Kissing the Earth: Landscape and my nephew
From: Kissing the Earth
August 23, 2012 at 04:54PM
My family and I just spent the last two weeks at my parents’ farm. We swam, ran on the trails (uphill!), played with goats, horses and chicks (the chicks are ours, by the way, and we brought them to the farm in a tupperware on my lap in the jam-packed car…ask me about THAT journey sometime!), and generally had a lovely, relaxing time.
My sister’s family lives across the street from the farm, so along with spending time with my folks, we also spent time with my niece and nephew. My nephew is a tough kid. He needs a lot of action; he seems to need to create a lot of action, and if he can’t find a positive long-term outlet for that need—like playing a game of baseball or cleaning out his guinea pig cage—he resorts to lots of little, needling actions. Things like pinching his sister or teasing his cousin or tripping his sister or taunting his cousin. You get the picture. His energy is frenetic. Quick, darting, in to do the job and out again so fast you hardly know what happened.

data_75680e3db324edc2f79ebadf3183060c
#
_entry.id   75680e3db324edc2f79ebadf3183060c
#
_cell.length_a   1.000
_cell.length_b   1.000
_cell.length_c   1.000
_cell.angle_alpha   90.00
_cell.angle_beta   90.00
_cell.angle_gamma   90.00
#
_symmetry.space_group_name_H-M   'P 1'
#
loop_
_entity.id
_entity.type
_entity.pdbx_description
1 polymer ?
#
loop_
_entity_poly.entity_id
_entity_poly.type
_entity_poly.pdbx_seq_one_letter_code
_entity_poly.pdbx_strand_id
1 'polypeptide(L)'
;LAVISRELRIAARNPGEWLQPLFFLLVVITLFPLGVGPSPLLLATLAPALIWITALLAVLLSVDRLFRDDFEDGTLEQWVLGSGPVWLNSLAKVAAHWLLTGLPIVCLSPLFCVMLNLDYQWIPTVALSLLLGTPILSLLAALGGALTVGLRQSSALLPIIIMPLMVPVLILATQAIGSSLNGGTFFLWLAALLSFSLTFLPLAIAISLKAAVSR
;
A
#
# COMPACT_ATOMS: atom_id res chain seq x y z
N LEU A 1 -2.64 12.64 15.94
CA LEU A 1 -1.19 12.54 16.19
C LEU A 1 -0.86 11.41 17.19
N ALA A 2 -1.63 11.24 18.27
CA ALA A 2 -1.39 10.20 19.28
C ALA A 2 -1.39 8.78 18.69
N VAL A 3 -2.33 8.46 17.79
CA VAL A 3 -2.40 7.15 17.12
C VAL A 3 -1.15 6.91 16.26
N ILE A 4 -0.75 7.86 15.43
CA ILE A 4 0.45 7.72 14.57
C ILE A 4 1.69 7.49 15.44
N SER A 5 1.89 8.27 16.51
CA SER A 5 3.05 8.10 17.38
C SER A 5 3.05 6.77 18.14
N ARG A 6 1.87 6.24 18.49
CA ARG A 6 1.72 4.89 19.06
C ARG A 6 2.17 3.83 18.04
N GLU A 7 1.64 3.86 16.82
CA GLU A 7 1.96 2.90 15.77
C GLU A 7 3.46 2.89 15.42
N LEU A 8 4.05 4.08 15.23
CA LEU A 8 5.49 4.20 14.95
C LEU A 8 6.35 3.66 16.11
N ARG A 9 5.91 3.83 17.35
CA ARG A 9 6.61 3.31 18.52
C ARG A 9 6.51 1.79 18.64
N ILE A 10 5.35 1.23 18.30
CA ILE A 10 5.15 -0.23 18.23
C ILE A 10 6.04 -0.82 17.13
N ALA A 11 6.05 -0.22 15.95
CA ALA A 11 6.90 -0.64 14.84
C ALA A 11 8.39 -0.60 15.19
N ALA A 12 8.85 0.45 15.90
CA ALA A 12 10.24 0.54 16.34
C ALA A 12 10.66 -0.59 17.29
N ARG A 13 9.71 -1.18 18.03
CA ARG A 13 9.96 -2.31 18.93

But…the one place where he is not craving that action…is out in the woods. I have spent the last two months working on an essay about the healing powers of being out in nature, and I got to see this process truly work with my nephew. Life imitating Art imitating Life. One morning he took me on a four-wheeler ride onto the trails behind his house. He wanted to show me a view he had recently found. On the way he slowed down to point out the many butterflies perched in the grass and flitting through the air. He slowed the four-wheeler down, yes, but he also slowed down his speech and his breathing (I was sitting behind him with my arms around his waist…I could actually feel this happen) and proceeded to explain butterfly migration to me. We continued on and entered a section of the trail that was lined with pine trees, and again he slowed down to try to articulate how magical the path felt, like the entrance to some fantastical land. And finally, when we got to the spot with the view, he stopped completely. We sat together. Quiet. Still. I don’t know what my nephew felt, of course, but I felt a sense of connection. To the land, and to him. I felt grounded in that connection. And thus calm. And I really wonder if he did too.